Greening away poverty

If green is the new black, eco-populism is the new environmentalism
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If the flow of venture capital is any indication, the new green economy is not just coming, it's about to boom. There's good reason to be excited about capitalists pouring money into saving the planet. But is it really the panacea that true believers say it is?

The idea behind "social uplift environmentalism" is that the new green economy is strong enough to lift people out of poverty. The argument: millions of "green-collar jobs" — defined as living-wage, career-track jobs that contribute directly to improving or enhancing environmental quality — will be created as the need for green energy, transportation, and manufacturing infrastructure grows.

If green is the new black, eco-populism is the new environmentalism.

But the pesky realists out there question whether the private sector will work quickly or efficiently enough to solve crises as massive as global warming. And many Bay Area activists say they have good reason to be wary of green solutions to problems like inner-city poverty.

In early April, the San Francisco–based Center for Political Education (CPE) brought in prominent environmental and social justice activists to discuss some of these issues. One of the primary concerns about turning blue collars green has to do with doubts about job training programs, which don't have a great track record.

"People are getting trained for nothing — for an old economy, for jobs that don't exist," activist Oscar Grande of People Organizing for Environmental and Economic Rights (PODER) told the Guardian.

At the gathering Ian Kim, director of the Green Collar Jobs program at Oakland's Ella Baker Center, agreed that there have been major problems in job training programs but said that this shouldn't doom future programs to failure. "Workforce development has been on a starvation diet for the last 10 to 15 years," he said at the CPE event. "It's easy to do job training really badly. But when done well, it can work."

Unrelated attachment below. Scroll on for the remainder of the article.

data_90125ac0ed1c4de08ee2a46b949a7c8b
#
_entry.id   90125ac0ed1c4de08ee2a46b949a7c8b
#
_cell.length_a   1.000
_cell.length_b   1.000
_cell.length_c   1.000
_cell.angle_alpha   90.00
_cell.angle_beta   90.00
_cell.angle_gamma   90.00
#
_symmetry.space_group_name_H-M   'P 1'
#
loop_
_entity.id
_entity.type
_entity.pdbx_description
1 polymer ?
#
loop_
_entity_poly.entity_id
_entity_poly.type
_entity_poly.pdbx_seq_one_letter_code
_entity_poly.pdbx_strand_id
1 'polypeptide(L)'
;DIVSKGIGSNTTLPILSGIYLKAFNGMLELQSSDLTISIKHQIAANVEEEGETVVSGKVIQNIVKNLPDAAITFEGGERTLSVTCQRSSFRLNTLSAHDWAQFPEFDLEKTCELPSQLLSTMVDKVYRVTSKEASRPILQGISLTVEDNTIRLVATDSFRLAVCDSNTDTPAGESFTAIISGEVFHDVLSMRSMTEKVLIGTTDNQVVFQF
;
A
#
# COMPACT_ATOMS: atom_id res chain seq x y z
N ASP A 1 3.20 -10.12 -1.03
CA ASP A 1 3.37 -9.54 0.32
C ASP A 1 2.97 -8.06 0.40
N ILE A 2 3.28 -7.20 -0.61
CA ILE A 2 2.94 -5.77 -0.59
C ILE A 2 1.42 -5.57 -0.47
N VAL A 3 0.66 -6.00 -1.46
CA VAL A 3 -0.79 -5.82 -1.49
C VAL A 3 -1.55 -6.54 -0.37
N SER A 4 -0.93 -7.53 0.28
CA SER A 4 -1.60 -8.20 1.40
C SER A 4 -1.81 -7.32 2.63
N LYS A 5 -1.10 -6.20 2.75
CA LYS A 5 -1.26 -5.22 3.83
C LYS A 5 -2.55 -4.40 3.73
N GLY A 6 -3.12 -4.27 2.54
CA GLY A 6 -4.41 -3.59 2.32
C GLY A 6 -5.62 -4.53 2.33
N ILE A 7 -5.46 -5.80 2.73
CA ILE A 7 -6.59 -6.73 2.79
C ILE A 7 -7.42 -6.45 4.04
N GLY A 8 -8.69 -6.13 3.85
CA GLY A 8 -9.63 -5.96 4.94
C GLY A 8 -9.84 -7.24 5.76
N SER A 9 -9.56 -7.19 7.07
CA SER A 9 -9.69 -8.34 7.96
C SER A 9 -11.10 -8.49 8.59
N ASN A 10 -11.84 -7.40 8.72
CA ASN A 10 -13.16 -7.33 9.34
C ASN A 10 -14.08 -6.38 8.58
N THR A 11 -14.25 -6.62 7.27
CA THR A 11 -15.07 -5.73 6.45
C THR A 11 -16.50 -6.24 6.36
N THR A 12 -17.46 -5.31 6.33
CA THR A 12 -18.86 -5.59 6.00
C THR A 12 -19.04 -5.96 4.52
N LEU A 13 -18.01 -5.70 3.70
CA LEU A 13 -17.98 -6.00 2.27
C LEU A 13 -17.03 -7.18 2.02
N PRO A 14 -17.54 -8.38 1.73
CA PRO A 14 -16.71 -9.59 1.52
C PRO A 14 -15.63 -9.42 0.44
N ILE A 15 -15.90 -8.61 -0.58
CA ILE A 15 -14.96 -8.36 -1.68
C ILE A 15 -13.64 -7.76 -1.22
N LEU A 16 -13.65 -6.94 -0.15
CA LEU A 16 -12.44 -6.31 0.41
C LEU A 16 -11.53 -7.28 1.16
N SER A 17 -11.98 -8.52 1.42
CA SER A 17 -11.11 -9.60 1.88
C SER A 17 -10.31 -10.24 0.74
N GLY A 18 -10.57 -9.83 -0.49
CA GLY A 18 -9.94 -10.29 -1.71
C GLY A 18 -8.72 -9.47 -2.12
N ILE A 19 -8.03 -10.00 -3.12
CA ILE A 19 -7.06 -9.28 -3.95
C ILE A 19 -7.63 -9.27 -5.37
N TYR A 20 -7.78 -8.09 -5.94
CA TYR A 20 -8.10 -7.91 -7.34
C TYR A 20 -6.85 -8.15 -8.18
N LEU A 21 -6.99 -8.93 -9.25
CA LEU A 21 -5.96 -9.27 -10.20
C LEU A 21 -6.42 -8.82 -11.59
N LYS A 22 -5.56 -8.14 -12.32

In a conversation with the Guardian, Jennifer Lin, research director for the East Bay Alliance for a Sustainable Economy, cited Solar Richmond as an example of a small but successful green-jobs program. Lin also acknowledged that it took a while for the first 18 trainees to find employment in solar panel installation.

Another hot topic at the CPE event concerned land use — a scorching topic in our housing-strapped city. Grande said one of the struggles PODER has taken on in the Mission District is preserving industrial lands, the breadbasket for low-income communities. San Francisco's industrial base has eroded due to factors such as offshoring jobs and dotcom-era condo developments in areas formerly zoned for industry, he said.

One of the biggest questions raised at the CPE event concerned the limits of green capitalism: can an environmental solution be successful if it doesn't challenge the constant-growth philosophy that created the problem?

"There is a lot of feel-good energy being put in by politicians about this really good [green jobs] program.

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